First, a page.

3 TSX Stocks With Huge Dividends to Buy

Three TSX stocks paying huge dividends are the best buys today if you want to hedge against or overcome rising inflation.

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Many companies had to slash their dividends or cut the payouts in 2020. The move was necessary to preserve capital and protect the balance sheet. However, it negatively impacts dividend investors whose primary objective is to increase their stock investing profits.

But with inflation rising at a rapid pace, a modest dividend won’t cut it for some income investors. Dividends matter now to preserve purchasing power. On the TSX, Great-West Lifeco (TSX:GWO), TC Energy (TSX:TRP)(NYSE:TRP), and MCAN Mortgage (TSX:MKP) are the best buys for yield-thirsty investors.

Timely dividend hike

Great-West Lifeco broke its customary practice of waiting until the Q1 cycle to increase dividends. On November 3, 2021, management announced a 12% dividend hike effective December this year. The company also said the target dividend-payout ratio range for future decisions would be between 45% to 55% of base earnings.

Paul Mahon, president and CEO, Great-West Lifeco, said, “This new target dividend payout range supports our balanced approach to progressive dividend increases in line with expected earnings growth while maintaining financial strength.” He added that after deploying significant capital to strategic transactions over the last 18 months, Great-West Lifeco is well positioned for continued growth and resilience.

The $35.3 billion international financial services holding company currently pays a 5.17% dividend. At $37.94 per share, the insurance stock is up nearly 30% year to date. As of September 30, 2021, Great-West’s consolidated assets under administration (AUM) is $2.2 trillion.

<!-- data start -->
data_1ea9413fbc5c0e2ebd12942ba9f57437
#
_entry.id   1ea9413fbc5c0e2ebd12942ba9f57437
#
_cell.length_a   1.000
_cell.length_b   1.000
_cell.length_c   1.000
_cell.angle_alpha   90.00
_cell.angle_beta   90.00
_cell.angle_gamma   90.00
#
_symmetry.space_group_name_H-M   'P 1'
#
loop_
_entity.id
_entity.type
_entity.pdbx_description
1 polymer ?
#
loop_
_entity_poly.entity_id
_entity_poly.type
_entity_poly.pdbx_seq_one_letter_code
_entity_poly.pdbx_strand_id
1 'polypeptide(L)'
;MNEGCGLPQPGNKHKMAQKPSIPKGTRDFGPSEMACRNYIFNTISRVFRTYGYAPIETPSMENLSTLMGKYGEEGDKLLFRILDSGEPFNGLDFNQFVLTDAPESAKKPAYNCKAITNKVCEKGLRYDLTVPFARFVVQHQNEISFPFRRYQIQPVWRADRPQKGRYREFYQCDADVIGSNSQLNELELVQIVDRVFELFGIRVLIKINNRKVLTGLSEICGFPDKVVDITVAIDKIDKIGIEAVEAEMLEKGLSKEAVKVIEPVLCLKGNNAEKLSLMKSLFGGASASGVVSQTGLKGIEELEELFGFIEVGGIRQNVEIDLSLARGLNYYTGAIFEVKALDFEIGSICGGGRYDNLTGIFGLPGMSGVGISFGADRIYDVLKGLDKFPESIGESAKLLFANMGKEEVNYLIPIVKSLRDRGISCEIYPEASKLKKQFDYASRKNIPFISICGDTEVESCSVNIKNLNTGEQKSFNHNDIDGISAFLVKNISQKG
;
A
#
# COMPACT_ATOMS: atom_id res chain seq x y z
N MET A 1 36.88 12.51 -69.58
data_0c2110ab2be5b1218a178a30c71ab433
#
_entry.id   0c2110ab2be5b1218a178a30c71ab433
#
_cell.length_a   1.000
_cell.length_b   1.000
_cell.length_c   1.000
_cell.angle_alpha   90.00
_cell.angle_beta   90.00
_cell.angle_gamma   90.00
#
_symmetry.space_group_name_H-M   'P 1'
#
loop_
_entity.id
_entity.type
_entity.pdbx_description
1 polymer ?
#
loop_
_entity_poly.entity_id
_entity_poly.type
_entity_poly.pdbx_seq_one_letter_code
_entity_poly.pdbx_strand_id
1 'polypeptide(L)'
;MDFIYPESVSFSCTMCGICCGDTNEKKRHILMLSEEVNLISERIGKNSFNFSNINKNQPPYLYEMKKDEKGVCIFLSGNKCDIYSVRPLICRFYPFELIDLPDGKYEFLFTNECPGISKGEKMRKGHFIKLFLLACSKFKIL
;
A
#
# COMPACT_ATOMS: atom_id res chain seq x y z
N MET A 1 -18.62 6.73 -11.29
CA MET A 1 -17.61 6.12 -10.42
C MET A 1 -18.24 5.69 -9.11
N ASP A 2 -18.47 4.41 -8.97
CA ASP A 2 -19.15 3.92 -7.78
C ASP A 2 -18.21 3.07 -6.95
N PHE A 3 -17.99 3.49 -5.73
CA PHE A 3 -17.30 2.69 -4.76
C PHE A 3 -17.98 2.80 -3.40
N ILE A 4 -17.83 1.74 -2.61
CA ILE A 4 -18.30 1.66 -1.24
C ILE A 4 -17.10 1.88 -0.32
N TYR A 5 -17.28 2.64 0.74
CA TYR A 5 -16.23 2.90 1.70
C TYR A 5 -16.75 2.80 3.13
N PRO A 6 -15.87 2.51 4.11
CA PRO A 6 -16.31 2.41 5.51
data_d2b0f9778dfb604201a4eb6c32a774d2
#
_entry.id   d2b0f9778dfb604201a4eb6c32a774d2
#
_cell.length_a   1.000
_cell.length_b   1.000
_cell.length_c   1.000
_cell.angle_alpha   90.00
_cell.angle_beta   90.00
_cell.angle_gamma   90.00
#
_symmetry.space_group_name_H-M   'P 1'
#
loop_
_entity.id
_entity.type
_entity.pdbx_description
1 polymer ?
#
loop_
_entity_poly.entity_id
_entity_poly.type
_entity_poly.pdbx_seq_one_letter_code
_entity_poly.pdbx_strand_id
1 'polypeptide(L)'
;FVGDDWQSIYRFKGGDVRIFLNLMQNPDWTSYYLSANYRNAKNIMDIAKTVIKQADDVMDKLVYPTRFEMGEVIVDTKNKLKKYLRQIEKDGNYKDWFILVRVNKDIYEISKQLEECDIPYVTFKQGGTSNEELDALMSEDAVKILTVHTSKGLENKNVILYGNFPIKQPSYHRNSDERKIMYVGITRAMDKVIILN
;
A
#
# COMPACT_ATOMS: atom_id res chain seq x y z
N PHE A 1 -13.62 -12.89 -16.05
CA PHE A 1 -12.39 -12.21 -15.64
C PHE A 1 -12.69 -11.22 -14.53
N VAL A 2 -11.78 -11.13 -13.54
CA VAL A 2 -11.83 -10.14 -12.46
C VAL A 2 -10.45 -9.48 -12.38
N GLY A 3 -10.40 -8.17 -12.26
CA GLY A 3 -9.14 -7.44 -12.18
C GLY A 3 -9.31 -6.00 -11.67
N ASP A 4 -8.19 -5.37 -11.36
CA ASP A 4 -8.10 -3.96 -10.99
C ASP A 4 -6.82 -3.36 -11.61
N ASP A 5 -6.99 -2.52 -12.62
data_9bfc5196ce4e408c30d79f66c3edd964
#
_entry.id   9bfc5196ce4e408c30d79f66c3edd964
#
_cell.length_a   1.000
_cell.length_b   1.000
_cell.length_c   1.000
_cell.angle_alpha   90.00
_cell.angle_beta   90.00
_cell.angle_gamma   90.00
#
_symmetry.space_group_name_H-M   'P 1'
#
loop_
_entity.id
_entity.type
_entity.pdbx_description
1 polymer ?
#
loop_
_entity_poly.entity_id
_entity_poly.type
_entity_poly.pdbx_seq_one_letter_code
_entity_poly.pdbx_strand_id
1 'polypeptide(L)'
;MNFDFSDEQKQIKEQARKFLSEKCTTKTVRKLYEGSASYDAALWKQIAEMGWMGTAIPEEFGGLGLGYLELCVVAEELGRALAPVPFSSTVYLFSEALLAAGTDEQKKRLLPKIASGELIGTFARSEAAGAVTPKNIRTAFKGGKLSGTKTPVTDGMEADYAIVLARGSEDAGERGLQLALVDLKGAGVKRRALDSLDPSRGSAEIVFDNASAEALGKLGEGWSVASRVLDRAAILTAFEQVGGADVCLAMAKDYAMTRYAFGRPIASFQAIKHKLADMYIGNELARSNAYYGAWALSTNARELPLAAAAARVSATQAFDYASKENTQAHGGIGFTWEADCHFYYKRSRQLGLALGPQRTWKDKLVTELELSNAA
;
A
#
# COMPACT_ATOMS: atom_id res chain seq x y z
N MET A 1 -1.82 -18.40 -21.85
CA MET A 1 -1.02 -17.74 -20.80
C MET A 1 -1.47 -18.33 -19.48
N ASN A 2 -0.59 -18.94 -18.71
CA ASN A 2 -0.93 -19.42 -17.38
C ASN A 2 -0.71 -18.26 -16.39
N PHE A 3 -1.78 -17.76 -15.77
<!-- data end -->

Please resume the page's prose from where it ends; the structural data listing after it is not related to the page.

Yearly dividend increase

TC Energy is popular with income investors. You don’t need to wait for an announcement, because the Dividend Aristocrat has been increasing dividends every year since 2003. The share price is $60.23 (+21.43% year to date), while the yield is 5.78% if you invest today.

On November 10, 2021, the $59.09 billion pipeline operator announced a partnership with a leading supplier of hydrogen-powered fuel cell electric vehicles. TC Energy and Hyzon Motors will develop, construct, operate, and own hydrogen production facilities across North America.

Corey Hessen, TC Energy’s senior vice president, said, “TC Energy is committed to exploring and developing energy solutions in North America for our own assets as well as those of customers to meet their energy transition needs.” Apart from operating the hubs, TC Energy will supply the power and gas commodities and provide asset development and management services, among others.

Extra-generous MIC

MCAN Mortgage pays a fantastic 7.35% dividend. As a mortgage insurance corporation (MIC), the $511.73 million company can be extra generous. It can deduct dividend payments from taxable income. A $30,000 investment in this MIC ($18.51 per share) will produce $551.25 in quarterly passive income.

According to Karen Weaver, MCAN’s president and CEO, mortgage originations remain strong, and the portfolio is growing due to the very low interest rates. In the nine months ended September 30, 2021, net income rose 132% to $48.3 million versus the same period in 2020.

It remains to be seen whether MCAN can sustain the high payouts when borrowing costs increase in 2022. While the focus is to returning cash flows to shareholders, a dividend cut is possible if earnings aren’t enough.  

Effective strategy

Dividend investing is an effective strategy to overcome reduced purchasing power due to inflation. Moreover, dividends are financial cushions when stock prices are declining.

This article represents the opinion of the writer, who may disagree with the “official” recommendation position of a Motley Fool premium service or advisor. We’re Motley! Questioning an investing thesis — even one of our own — helps us all think critically about investing and make decisions that help us become smarter, happier, and richer, so we sometimes publish articles that may not be in line with recommendations, rankings or other content.

Fool contributor Christopher Liew has no position in any of the stocks mentioned. The Motley Fool has no position in any of the stocks mentioned.

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